As of this Thursday, June 16, it will no longer be necessary to present a negative PCR test for covid-19, as a migratory requirement to enter Nicaragua, announced the Ministry of Health. The measure applies for travelers with a completed vaccination record.
Likewise, the Civil Aeronautics Institute said the requirement for air crew members and passengers to show a negative test was also removed.
According to the press release signed by the Minister of Health, Martha Reyes, people who do not have a complete vaccination schedule must still present a negative test for covid-19 within 72 hours from taking the sample until entering the country.
With this resolution, Nicaragua joins the rest of the Central American and North American countries in repealing this measure, since it was the only one in the region that kept it in force.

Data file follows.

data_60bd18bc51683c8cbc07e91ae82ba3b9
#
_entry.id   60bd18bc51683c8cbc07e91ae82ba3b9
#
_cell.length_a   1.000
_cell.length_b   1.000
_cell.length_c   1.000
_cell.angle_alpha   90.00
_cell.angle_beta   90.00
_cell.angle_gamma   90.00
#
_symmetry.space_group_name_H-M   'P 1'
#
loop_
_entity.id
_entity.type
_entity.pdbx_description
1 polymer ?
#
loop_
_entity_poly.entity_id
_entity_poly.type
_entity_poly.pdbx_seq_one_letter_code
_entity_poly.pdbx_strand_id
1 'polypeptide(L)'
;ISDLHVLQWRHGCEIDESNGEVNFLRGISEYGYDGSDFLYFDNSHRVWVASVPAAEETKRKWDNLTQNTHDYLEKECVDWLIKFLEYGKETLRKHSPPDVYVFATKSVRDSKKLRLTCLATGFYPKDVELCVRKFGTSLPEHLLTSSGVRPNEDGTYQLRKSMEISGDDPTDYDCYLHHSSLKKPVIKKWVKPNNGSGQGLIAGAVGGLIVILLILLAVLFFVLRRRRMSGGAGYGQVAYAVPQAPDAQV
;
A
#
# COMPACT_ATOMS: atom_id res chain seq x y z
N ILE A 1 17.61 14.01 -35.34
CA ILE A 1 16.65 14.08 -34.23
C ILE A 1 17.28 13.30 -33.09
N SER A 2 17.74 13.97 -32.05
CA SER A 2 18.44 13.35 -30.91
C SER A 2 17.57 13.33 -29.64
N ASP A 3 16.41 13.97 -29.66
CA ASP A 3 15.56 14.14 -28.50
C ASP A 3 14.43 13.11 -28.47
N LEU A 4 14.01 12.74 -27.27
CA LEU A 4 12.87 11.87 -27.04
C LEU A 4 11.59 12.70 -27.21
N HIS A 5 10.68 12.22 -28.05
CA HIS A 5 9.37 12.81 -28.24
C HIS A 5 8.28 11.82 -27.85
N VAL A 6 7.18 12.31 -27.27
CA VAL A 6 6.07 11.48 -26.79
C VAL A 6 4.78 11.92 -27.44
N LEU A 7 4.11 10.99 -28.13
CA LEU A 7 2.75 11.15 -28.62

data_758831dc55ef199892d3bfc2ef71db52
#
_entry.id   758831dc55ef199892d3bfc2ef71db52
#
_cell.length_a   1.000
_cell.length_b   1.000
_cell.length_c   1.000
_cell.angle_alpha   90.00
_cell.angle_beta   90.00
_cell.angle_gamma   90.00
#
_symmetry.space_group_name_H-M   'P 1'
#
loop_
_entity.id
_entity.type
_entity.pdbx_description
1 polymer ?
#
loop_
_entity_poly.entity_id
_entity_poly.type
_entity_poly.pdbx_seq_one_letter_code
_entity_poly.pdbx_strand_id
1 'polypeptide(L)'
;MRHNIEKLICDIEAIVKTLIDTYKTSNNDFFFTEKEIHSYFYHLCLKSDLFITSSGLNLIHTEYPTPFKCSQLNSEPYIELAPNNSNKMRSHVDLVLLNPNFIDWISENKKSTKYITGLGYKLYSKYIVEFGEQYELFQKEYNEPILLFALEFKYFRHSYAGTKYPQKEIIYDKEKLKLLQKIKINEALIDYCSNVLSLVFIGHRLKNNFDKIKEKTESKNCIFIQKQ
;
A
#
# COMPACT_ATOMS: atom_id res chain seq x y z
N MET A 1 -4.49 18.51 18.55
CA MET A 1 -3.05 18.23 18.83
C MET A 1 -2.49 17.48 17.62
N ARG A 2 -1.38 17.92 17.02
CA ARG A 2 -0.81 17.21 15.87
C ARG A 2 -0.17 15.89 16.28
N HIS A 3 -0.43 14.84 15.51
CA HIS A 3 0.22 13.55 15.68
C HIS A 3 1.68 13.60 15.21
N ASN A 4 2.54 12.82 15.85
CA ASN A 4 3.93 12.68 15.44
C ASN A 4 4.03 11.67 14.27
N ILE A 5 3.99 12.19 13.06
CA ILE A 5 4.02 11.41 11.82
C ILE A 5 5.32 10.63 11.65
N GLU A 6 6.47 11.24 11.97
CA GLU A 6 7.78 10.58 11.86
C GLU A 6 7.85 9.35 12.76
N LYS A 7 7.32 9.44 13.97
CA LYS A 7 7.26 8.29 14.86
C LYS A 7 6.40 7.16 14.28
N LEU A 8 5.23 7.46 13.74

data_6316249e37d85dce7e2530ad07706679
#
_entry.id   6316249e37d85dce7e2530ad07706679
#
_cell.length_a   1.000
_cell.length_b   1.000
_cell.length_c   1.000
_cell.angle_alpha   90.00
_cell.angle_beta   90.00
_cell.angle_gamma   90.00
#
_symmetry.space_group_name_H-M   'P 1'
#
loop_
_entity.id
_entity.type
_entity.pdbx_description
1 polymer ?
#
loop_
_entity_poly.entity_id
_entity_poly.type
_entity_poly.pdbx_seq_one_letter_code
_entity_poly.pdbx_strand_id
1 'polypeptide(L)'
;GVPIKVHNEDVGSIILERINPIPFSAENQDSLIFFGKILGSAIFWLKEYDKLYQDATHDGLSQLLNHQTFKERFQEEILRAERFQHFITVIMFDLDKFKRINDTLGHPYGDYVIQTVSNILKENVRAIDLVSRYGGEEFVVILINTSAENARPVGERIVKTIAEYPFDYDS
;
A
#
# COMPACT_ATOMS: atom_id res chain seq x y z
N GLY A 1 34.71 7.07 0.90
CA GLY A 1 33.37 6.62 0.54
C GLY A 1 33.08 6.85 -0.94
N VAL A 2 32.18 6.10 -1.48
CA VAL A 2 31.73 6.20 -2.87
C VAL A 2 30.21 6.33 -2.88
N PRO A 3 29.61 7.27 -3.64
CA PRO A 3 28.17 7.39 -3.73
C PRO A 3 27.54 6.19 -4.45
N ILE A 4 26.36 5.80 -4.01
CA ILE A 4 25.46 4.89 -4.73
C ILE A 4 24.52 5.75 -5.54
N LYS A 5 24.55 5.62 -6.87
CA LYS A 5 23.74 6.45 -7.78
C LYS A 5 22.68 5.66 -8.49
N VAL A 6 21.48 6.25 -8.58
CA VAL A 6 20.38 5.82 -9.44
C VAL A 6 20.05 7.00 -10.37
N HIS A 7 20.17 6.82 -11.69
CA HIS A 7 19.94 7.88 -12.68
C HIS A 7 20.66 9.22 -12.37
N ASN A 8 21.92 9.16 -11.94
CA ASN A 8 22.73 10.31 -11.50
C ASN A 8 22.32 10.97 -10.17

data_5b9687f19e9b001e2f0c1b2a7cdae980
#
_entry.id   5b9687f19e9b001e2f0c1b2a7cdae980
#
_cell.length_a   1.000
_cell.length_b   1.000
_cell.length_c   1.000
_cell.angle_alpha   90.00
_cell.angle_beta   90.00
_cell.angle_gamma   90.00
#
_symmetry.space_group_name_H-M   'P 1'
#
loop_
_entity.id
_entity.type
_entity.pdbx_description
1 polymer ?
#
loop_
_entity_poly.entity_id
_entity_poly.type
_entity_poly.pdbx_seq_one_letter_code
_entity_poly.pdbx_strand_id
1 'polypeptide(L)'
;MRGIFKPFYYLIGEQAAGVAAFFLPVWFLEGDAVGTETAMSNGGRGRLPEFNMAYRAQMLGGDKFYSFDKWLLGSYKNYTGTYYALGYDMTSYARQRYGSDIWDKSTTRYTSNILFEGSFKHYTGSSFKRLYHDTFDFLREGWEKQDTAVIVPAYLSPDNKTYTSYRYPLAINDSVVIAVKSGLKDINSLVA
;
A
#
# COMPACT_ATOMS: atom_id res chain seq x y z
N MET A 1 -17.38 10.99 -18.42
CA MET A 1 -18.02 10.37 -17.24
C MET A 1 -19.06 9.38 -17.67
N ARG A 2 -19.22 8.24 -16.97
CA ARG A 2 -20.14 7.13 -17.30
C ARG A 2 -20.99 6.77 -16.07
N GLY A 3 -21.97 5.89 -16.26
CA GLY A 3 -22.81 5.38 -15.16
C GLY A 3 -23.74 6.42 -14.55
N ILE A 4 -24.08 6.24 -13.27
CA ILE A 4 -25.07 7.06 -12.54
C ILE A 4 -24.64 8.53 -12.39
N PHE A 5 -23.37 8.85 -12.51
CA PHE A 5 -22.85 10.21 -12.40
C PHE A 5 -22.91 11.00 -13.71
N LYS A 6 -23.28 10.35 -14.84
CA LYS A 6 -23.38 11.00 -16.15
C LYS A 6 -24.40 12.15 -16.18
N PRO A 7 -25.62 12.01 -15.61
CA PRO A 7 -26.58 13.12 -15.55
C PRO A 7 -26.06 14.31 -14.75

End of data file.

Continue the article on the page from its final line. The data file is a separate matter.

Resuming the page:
El Salvador was the first country in Central America to eliminate PCR tests as a migratory requirement and this year Guatemala, Honduras, Belize, Costa Rica and Panama joined, nations that now request only the card or proof of vaccination from travelers.
In Nicaragua, the immigration health requirement was imposed on July 14, 2020, and was the only mandatory prevention measure established by the Ortega-Murillo government, to contain and control the transmission of the disease. However, this has been used by the regime as an excuse to deny entry to foreigners and “unwelcome” nationals into the country.
The last known case was that of the Nicaraguan journalist Tifani Roberts, who one day before the requirement was rescinded was denied entry into the country because Minsa did not accept her PCR test.
“Dear passenger: The proof of your test sent was not accepted by the Nicaraguan authorities. Your entry into Nicaragua has not been authorized by the Nicaraguan immigration authorities. You will not be allowed to board. Please contact the Nicaraguan Embassy,” stated the email received by Roberts from Avianca Airlines.
This article was originally published in Spanish in Confidencial and translated by Havana Times